Posey Votes Against Overwhelming Bi-Partisan Bill to Fight Against Barbaric Shark Finning

The same day in which Bill Posey argued about the science backed harmless levels of mercury in a very small number of flu vaccinations, he voted against a bill aimed at stopping the commercial trade of shark fins in the United States. Shark fins are known at times to contain mercury levels so high that they pose a public health risk. Again he argues against proven science and evidence, and when he has the opportunity to actually vote for something to stop the exact thing he argued for (decreasing risk of injury from mercury), he votes against it. We deserve better than this.

Our leaders have to make decisions based off of science, data, and facts; not fear and emotion. Posey increasingly makes decisions based off of conspiracy theories, misinformation campaigns, and posting videos from known discredited websites on his official Facebook page. In fact, he recently bazzaringly questioned Mark Zuckerberg in a hearing on cryptocurrency about why Facebook doesn’t promote anti-vax information. This is insane, but more importantly it’s dangerous.

This bill — the Shark Fin Sales Elimination Act of 2019 — would make it illegal to possess, trade, distribute, sell, or purchase shark fins in the U.S. and also prohibit their import or export. It would also establish penalties for shark finning under the Magnuson-Stevens Fishery Conservation and Management Act.

This bill has 128 bipartisan cosponsors, including 101 Democrats and 27 Republicans, in the current session of Congress. Last Congress, this bill passed through both the Senate and House committees with the support of 262 bipartisan cosponsors in the House, including 177 Democrats and 85 Republicans. It has the support of Oceana, the Humane Society Legislative FundShark Stewards, and the Animal Welfare Institute.

The original cosponsor of the bill Rep. Michael McCaul (R-TX) says: “I am proud to help introduce the Shark Fin Sales Elimination Act, which builds upon existing federal law and state initiatives to ban the sale, purchase, or possession of shark fins in the United States. The gruesome shark-finning practices are decimating populations and putting many species on the brink of extinction. This sound bipartisan legislation will promote conservation and responsible fishing practices that are good for the environment and our economy. As the largest economy in the world, how we conduct our commerce has a profound impact on global markets and greatly influences others’ economic behavior. It is long since time we leverage our economic might against shark-finning and work to counter the larger issue of animal poaching and the illicit trafficking of animal parts.”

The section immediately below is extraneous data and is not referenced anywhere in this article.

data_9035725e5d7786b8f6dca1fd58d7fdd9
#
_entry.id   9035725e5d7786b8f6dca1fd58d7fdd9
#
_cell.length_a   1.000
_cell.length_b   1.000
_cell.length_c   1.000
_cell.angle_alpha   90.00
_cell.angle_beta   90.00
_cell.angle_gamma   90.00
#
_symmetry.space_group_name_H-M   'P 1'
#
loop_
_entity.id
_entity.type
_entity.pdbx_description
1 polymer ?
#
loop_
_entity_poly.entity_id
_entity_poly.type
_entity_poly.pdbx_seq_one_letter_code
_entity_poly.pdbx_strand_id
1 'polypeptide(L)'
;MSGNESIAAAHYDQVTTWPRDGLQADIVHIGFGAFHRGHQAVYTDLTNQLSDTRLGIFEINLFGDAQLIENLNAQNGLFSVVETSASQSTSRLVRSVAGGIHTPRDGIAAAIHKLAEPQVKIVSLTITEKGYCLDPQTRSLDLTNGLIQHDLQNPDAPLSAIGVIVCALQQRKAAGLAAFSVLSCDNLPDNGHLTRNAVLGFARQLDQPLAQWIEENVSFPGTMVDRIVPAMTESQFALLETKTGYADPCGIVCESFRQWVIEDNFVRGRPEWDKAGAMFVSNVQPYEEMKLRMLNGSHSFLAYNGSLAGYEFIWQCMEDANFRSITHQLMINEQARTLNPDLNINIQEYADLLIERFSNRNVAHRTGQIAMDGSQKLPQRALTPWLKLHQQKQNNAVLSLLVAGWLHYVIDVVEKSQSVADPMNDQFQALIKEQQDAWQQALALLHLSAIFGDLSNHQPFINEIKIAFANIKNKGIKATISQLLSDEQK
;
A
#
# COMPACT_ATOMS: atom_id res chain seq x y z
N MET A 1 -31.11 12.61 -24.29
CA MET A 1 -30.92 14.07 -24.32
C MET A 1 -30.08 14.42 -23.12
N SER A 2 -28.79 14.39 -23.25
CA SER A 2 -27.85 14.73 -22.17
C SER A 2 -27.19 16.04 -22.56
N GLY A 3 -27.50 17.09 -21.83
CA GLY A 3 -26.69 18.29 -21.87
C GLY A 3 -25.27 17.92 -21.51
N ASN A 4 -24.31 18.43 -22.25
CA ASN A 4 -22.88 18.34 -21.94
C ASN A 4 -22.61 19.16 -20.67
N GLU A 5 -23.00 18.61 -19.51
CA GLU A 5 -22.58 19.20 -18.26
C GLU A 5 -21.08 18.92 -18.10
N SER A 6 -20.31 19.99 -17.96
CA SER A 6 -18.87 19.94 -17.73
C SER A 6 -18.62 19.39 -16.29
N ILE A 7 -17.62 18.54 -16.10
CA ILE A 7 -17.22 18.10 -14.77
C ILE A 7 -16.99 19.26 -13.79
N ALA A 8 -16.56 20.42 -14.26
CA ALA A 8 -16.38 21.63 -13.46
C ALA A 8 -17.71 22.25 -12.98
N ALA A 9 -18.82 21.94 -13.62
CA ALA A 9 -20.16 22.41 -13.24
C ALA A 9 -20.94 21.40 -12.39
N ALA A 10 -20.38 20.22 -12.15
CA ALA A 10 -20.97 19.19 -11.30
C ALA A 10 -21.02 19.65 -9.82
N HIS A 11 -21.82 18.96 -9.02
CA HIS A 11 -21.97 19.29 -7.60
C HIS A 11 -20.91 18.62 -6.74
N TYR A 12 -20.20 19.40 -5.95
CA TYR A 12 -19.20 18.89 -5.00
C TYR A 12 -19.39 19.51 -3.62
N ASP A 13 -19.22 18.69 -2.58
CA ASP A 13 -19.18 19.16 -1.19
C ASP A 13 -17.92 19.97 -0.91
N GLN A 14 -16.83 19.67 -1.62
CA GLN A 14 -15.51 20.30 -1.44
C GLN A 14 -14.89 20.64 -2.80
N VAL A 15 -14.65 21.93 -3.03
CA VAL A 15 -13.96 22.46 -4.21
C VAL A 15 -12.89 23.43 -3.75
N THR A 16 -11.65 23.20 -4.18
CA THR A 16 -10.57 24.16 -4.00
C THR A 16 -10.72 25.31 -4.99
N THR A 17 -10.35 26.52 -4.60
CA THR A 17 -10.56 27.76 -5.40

What is shark finning?

Warning, this video is graphic but shows the brutality of this illegal practice.

Sharks are now being killed 30 percent faster than they can reproduce. It is estimated that between 2000 and 2011, 16,815 metric tons of shark fins were traded worldwide. This commerce is unsustainable, and some shark populations have declined by as much as 90% in recent decades, resulting in a crisis not only for sharks themselves but for the balance of ocean ecosystems.

In a poll from Oceana.org the key findings were:

  • Eighty-nine percent of voters agree that shark finning is a cruel and wasteful practice.
  • Seventy-five percent of registered Republicans and 84 percent of registered Democrats support the legislation.
  • Americans 65 years and older register the highest amount of support for the bill, at 91 percent.
  • Women register higher amounts of support for the bill than men, at 84 percent vs. 76 percent, respectively.
  • A subsample of 107 Floridian voters indicate 88 percent support for the bill.

“It’s clear that Americans support a ban on the trade of shark fins—and Congress should listen,” said Oceana campaign director Lora Snyder.

Bill Posey’s job is to represent your voice. Clearly he is not doing that. His duty is to make decisions based on facts, not special interest groups. His decisions put us all at risk. As an engineer and a scientist, it is what I do for a living, and it is what I will do for you.